Well-being worries and hospital runs

Alice Bustos-Orosa

Alice Bustos-Orosa

It isn’t very often that I find my self at the hospital or at the doctor’s for check-up. But lately, a couple of our family members have had to go through a procedure or two at the hospital, which found my family and I there a few times.

For starters, my Mom had her cataract surgery to cure some vision problems. At the oph–thalmologist’s clinic, I learned that vision problems are very common among seniors. And so, without delaying surgery any further, we had my Mom con–fined at the hospital for a few days. Coincidentally, her con–finement happened at the height of Typhoon Glenda.

As the winds died down that day, the entire family decided to camp in her hospital room as citywide blackouts took over parts of Manila. Filling every nook and cranny of my Mom’s hospital room were about a dozen grand children all scrambling for space and electric plugs to charge their gadgets.

What would have been a relaxing recuperation for my Mom turned out to be a camp-in for some hungry and noisy teenaged grand children. It was in fact, quite embarrassing to the patients in adjacent rooms how boisterous the whole bunch was. But as it turned out, my Mom actually appreciated her raucous visitors as it made her hospital stay seemingly less wearisome and the time pass quicker.

Some days later, my turn unexpectedly came for a doctor’s check up. At the doctor’s, I was told that I would have to go through an endoscopy the week after. Honestly, having gone through quite a few surgeries, I’m not exactly a newbie when it comes to hospital drills nor to lab tests of sorts.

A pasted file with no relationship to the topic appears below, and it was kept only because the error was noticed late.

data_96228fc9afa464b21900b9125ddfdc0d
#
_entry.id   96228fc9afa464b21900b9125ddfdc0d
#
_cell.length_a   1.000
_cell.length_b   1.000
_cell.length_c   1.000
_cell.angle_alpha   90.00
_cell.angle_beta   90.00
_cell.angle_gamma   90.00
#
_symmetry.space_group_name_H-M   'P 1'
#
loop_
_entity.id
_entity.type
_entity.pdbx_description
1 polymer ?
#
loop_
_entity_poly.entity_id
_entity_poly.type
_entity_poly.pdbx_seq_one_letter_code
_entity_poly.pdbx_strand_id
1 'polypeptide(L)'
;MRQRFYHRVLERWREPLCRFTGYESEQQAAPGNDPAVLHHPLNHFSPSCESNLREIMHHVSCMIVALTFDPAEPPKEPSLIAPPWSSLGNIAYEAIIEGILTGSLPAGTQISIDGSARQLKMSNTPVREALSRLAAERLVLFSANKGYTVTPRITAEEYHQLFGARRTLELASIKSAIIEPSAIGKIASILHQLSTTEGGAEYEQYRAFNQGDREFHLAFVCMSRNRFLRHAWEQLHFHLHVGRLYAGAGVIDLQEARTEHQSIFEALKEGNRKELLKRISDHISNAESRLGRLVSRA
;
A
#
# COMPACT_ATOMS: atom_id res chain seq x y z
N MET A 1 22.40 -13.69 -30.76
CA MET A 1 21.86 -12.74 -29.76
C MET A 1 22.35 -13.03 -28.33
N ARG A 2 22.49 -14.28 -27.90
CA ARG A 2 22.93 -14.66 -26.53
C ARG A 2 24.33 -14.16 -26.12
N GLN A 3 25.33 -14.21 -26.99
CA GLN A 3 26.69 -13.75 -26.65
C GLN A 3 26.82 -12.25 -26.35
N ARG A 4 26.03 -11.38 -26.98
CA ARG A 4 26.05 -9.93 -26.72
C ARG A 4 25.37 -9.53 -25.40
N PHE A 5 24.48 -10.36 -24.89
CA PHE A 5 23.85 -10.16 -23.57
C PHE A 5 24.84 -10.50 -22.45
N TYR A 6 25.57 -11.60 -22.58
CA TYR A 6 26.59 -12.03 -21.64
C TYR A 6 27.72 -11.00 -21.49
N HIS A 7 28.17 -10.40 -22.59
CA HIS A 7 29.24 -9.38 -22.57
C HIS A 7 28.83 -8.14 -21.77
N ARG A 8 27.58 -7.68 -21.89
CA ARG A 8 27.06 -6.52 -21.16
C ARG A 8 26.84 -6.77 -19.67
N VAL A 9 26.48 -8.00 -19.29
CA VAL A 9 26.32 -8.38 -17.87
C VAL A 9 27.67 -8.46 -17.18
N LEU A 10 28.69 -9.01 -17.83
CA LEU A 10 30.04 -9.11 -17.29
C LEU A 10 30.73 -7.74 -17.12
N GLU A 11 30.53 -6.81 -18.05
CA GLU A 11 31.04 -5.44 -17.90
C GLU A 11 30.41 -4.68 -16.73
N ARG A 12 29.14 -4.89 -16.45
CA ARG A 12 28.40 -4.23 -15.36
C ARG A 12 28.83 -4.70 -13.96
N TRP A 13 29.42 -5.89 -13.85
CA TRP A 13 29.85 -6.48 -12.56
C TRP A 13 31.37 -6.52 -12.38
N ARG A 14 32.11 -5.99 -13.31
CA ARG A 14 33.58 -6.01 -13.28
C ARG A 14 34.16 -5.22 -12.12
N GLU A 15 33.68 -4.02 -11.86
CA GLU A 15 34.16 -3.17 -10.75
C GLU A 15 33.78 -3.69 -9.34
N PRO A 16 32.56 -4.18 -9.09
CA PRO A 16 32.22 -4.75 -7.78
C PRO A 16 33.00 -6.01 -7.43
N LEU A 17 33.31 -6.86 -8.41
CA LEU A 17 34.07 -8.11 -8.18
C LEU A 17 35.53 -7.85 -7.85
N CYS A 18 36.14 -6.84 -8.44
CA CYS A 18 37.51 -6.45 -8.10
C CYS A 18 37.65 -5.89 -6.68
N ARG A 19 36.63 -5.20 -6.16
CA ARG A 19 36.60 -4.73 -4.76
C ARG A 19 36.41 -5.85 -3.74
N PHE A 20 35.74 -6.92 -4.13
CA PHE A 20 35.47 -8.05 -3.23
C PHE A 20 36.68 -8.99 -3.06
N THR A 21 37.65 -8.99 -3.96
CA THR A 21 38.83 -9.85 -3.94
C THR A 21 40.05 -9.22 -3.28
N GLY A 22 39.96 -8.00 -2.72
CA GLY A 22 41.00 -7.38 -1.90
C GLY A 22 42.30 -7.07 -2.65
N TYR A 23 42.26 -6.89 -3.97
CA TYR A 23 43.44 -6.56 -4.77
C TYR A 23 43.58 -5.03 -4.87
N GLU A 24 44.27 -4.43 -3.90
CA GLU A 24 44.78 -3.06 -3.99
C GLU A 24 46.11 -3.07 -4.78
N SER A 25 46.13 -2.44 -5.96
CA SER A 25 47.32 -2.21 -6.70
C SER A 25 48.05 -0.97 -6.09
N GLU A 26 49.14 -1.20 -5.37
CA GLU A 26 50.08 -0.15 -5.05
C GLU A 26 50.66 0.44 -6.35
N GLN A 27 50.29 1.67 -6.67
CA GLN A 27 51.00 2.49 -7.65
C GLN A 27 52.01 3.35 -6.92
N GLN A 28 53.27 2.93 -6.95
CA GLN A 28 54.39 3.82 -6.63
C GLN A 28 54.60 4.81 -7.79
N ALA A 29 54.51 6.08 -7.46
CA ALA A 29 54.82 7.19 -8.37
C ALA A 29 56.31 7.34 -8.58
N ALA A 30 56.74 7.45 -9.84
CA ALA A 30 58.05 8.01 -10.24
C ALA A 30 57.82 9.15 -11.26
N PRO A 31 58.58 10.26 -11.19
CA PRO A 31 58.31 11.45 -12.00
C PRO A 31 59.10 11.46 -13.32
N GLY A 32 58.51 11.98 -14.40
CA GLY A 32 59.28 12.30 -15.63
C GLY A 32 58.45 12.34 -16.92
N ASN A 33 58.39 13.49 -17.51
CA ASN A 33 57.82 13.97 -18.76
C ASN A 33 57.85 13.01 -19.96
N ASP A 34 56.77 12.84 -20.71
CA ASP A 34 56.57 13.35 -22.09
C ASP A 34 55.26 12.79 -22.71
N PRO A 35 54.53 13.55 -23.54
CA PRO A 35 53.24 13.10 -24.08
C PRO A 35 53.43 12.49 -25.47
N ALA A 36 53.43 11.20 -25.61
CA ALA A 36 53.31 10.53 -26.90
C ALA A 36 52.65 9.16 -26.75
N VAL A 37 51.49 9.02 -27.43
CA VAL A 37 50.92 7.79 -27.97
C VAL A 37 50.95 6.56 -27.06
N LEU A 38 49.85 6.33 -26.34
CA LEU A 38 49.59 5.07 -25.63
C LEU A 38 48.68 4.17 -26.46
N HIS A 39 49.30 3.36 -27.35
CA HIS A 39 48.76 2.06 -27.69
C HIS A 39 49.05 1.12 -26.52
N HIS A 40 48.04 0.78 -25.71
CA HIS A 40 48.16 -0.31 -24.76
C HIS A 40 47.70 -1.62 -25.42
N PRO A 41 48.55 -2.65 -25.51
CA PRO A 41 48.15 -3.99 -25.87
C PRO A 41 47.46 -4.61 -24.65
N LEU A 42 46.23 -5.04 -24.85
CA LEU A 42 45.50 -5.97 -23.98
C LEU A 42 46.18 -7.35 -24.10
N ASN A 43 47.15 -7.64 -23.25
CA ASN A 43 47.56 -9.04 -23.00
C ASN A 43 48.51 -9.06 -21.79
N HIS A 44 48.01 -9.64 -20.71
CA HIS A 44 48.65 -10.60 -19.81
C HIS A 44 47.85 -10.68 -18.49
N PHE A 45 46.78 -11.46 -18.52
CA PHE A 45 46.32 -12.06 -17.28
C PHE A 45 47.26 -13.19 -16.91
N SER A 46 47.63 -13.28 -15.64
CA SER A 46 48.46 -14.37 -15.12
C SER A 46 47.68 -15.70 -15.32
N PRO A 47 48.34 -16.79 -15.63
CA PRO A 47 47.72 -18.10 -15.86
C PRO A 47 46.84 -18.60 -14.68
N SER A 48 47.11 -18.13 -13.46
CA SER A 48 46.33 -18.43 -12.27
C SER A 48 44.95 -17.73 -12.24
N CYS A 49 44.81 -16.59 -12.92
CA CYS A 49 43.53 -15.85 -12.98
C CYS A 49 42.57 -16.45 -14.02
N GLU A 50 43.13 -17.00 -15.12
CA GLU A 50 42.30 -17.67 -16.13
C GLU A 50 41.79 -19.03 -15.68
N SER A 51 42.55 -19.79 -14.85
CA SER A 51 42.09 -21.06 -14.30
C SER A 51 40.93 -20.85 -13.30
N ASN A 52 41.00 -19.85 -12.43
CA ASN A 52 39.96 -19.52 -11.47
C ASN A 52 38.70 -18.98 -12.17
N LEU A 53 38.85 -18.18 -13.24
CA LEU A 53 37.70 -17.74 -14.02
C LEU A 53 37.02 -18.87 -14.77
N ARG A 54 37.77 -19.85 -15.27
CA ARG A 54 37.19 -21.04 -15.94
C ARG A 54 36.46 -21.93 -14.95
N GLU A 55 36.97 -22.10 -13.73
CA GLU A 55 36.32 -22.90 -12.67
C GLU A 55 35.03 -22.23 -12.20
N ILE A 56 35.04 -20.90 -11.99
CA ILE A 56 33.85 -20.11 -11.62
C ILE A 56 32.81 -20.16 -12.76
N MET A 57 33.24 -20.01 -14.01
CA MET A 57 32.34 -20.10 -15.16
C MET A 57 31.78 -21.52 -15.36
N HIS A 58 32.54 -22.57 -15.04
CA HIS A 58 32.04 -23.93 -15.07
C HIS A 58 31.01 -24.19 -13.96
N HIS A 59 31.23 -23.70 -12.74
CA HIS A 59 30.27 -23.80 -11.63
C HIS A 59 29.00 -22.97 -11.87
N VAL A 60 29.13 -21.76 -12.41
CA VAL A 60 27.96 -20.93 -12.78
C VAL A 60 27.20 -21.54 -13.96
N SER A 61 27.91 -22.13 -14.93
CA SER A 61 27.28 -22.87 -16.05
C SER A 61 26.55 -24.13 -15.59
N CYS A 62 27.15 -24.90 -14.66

Yet, there I was asking my doctor every little detail about the impending procedure. In fact, the hour before my schedule, I was having jitters about being pierced and probed once again. As the nurses prepped me for the procedure, I realized I was rattling on nonstop about every little detail: “How long will this take? How big is that scope? Can I see it? How long will I be out? Will the doctor wake me up right after?”

The nurses must have been absolutely amused or furious with such an inquisitive pa–tient. Funny thing is, I don’t even have any recollection of the lab test afterwards.

Growing up with a Dad who was a doctor, hospitals weren’t really dreadful places for me. We were used to playing with IV tubes and twirling these around ball pens and stealing tongue depressors that we’d then paint in different colors. As children, when staying in hospitals for long, my siblings and I would often sneak into the nursery just to look at newborns and marvel at how cute they were. The nursery was a respite from the bleak atmosphere most hospitals had.

But now, so much older, I’ve become more easily fretful with matters about my own and my family’s physical well being. Honestly, I dread the uneasiness brought by the mere thought of “what if the doctors find something” before check-ups. In the end, it’s only when you get back your lab results and locate the words “un–remarkable,” “normal” or “ne–gative” that you can finally breathe a sigh of relief.

The reality though dis–heartening is that we all will face worries about our well being at one point in our lives. For the most part, illnesses are often emo–tionally draining and financially challenging for anyone. Un–fortunately, we can only pray that hospital runs may not become customary for us as we get older. After all, there really is truth to the adage “health is wealth” no matter what age you are.


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